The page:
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Uruguay Festivals offer something for everyone

 

Uruguay Festivals and holidays are occasions that everyone looks forward to because of the food, fun and excitement. They Uruguay people enjoy celebrations and they are very happy to share these times with family, friends and visitors.

People in the large cities of Uruguay and rural villages are all eager to celebrate these special occasions. The festivals are always well attended and the planned events and activities are spread out over several days. This makes it possible for nearly everyone to share in the excitement created by parades, live Uruguay music, dancing and games.

Learning about the culture of a country is always easier when you are able to mingle with the people that live there. This is one reason that so many visitors make plans to travel to Uruguay during the times when some type of special event is set to occur.

Uruguay festivals are always a time of shared fun and all strangers
are welcomed as heartily as close family and friends.

There are only 2 months of the year when there are no regularly planned national festivals or Uruguay holidays in this country, September and April. This means that most tourists can expect to experience some type of holiday or festive event when they travel to Uruguay.

In January the list of Uruguay festivals begins with the Ano Nuevo celebration. This is, of course, the annual New Year festival which is a favorite among the people of Uruguay. While no national festivals are held at this time, the day is still a holiday and many parties will take place at homes, restaurants and other large gathering places.

On the 6th of January Uruguay celebrates the holiday of the Epifania (Epiphany). This is the date that traditionally marks the beginning of the Uruguay Carnival season.

The Virgen de la Candelaria is the Uruguay festival that is held on February 2nd.

In either February or March it is time for the country to celebrate Carnaval and Las Llamadas. Carnaval is one of the major celebrations for Uruguay and this is one of the Uruguay festivals that draws the largest crowds.

Although the capital city of Montevideo hosts many of the large Carnaval events there will be local celebrations occurring throughout the nation. Las Llamadas is the official name of the carnival that takes place in the black community.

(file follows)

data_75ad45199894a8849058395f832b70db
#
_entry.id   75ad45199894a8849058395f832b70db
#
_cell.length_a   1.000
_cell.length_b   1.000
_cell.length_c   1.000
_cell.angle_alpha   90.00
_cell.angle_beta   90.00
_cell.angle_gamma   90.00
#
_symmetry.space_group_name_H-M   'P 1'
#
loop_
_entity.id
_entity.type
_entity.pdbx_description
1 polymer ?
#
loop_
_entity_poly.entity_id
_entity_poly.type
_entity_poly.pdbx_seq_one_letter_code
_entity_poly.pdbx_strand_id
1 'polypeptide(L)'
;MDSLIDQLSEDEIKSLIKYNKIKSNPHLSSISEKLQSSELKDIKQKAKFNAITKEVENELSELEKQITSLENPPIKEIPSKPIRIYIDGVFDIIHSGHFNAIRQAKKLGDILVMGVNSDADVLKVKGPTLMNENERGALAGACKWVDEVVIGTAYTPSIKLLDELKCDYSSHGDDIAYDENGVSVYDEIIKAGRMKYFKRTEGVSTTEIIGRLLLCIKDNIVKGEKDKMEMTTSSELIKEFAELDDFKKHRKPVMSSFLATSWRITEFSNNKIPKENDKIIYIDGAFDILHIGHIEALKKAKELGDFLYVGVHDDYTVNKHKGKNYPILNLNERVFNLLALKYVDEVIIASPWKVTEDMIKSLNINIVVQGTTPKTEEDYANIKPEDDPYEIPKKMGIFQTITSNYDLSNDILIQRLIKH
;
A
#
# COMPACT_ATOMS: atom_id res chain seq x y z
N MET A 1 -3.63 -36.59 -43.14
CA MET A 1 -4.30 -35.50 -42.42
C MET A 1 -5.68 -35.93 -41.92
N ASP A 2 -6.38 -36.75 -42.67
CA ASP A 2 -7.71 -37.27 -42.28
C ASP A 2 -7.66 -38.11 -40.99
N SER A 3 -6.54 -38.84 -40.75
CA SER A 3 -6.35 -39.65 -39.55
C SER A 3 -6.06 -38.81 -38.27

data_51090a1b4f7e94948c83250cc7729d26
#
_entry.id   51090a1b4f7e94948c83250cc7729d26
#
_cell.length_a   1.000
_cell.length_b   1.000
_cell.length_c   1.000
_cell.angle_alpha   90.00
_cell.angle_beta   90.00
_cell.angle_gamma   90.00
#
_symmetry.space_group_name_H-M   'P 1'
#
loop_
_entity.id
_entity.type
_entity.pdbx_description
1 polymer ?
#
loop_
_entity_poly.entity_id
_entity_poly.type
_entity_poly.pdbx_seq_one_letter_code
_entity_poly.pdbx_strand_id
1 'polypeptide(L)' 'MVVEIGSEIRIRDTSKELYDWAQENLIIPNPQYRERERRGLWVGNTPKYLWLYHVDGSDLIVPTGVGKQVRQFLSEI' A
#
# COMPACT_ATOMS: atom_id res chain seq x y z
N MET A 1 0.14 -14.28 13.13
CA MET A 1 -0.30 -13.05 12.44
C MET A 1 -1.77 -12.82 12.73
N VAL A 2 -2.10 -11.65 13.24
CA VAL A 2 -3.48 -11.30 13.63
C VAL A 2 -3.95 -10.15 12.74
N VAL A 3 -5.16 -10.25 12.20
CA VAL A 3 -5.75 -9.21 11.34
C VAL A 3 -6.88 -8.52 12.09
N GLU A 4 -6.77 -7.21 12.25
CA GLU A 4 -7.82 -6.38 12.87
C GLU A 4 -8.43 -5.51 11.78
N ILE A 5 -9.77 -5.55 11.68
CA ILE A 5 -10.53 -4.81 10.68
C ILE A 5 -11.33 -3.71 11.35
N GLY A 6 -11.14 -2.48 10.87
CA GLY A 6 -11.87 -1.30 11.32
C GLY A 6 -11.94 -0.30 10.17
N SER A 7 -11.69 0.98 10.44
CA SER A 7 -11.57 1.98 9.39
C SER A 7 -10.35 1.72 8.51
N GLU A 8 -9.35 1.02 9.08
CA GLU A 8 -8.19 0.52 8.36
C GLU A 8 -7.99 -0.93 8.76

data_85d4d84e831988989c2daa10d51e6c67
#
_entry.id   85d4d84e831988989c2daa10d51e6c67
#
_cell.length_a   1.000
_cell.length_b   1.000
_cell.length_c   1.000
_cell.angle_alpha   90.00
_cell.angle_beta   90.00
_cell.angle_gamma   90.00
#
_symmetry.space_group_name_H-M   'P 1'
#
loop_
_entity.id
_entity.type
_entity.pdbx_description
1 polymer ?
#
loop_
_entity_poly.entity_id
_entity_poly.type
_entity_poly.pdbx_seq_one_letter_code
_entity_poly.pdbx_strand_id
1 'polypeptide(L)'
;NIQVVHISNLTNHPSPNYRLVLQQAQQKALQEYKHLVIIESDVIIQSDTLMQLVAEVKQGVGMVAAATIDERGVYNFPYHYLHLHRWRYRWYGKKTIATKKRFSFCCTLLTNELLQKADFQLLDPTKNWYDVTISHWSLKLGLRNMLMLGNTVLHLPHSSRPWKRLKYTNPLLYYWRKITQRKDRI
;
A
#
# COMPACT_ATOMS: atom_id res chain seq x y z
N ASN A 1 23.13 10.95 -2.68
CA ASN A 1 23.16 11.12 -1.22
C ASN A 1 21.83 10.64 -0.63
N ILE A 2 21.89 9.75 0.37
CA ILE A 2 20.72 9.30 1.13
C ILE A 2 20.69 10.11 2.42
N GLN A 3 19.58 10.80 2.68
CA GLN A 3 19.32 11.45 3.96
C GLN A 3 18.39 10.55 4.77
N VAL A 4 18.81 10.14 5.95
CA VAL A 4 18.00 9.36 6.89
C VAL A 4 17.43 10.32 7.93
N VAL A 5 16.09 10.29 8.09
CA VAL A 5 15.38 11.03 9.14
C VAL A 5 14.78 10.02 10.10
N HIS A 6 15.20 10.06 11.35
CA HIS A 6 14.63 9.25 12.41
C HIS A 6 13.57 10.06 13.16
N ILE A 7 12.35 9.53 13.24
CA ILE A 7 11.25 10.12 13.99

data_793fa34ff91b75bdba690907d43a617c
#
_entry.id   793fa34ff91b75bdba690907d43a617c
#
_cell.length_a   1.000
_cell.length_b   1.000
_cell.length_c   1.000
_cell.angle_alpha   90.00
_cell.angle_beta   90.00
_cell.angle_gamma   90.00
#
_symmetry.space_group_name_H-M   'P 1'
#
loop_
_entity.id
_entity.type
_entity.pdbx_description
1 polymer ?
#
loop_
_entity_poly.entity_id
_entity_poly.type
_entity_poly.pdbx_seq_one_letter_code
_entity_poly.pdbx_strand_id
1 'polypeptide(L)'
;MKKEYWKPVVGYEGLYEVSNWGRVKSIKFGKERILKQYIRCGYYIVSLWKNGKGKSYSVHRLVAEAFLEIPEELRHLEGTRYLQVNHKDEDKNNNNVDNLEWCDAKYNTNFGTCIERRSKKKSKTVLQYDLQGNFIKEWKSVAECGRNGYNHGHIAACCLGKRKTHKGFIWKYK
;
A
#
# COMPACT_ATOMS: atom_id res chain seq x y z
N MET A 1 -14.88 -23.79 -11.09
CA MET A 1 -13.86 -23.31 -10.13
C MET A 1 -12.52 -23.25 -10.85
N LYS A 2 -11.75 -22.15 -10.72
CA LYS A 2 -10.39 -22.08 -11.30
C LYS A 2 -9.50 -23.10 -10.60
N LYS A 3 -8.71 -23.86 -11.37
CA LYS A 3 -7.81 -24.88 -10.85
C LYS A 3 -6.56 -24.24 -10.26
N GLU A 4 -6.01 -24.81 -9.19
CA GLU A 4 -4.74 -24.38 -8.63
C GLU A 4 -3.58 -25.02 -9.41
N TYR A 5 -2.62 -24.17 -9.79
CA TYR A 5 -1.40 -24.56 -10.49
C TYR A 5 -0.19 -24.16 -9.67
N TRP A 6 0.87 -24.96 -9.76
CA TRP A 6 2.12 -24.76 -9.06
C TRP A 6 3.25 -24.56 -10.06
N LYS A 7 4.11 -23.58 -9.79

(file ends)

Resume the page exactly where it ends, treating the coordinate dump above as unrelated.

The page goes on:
The Semana Santa holiday also takes place during February or March.

On the 1st of May it is time for the people of Uruguay to celebrate their country's Labor Day. This holiday is known as Dia de los Trabajadores. Another May holiday is Batalla de la Piedras which is observed on May 18th.

June 19th is when Natalicio de Artigas occurs. This is an annual holiday observance.

Jura de la Constitucion is celebrated by Uruguayans on the 18th of July.

The 25th of August is when Dia de la Independencia takes place.

Columbus Day is observed on October 12th. This day is known locally as Dia de la Raza.

On November 2nd it is time for the country to observe Dia de los Muertos.

December 25th is when Navidad, or Christmas Day in Uruguay is celebrated. Christmas is a time when families and friends come together for a day of sharing and fun.

Carnaval Week has long been the national festival for the country of Uruguay. The actual celebration is designated as being the Monday and Tuesday just before Ash Wednesday. This means that the date of this festival changes each year.

Even though the calendar designates a 2 day celebratory period the people of Uruguay celebrate this event for the entire week. You will find that almost all of the businesses, government offices and local shops will close in honor of this festive event. People go to great extremes to make sure that their homes and streets are decorated and everyone is focused on having fun.

There are many shows that take place at the open air theaters in Uruguay during Carnival Week. Many groups of people such as the black Uruguayan societies, lubolos, murgas and parodistas will compete by staging tablados.

If you visit the business districts in Maldonado during Carnival you will be able to observe the tablados. These are popular scenic displays that are erected especially for this one Uruguay festival. Some of the tablados are movable while others remain fixed at one location until the end of Carnival.

The organizer of the Uruguay Carnival is the Department of Culture and each year this Uruguay festival becomes bolder, brighter, bigger and better.

There are Carnival Queens that are elected from the different zones and many parades to be planned. These events begin taking place several months prior to the actual date of the festival.

Among the special parades for Carnival are the children's parade (Carnival of the Promises) in January, the Parade of the Calls in Sur and Palermo and Desfile de las Llamadas in Montevideo.

The most popular of these is Desfile de las Llamadas and
tickets are sold well in advance of the actual date of this parade.

Candombe is a very unique musical treat during Carnival time. This is a combined music form that utilizes Bantu drumming techniques as well as some European and Tango influences.

Uruguay festivals are a wonderful way for any visitor to familiarize themself with the people and culture of Uruguay


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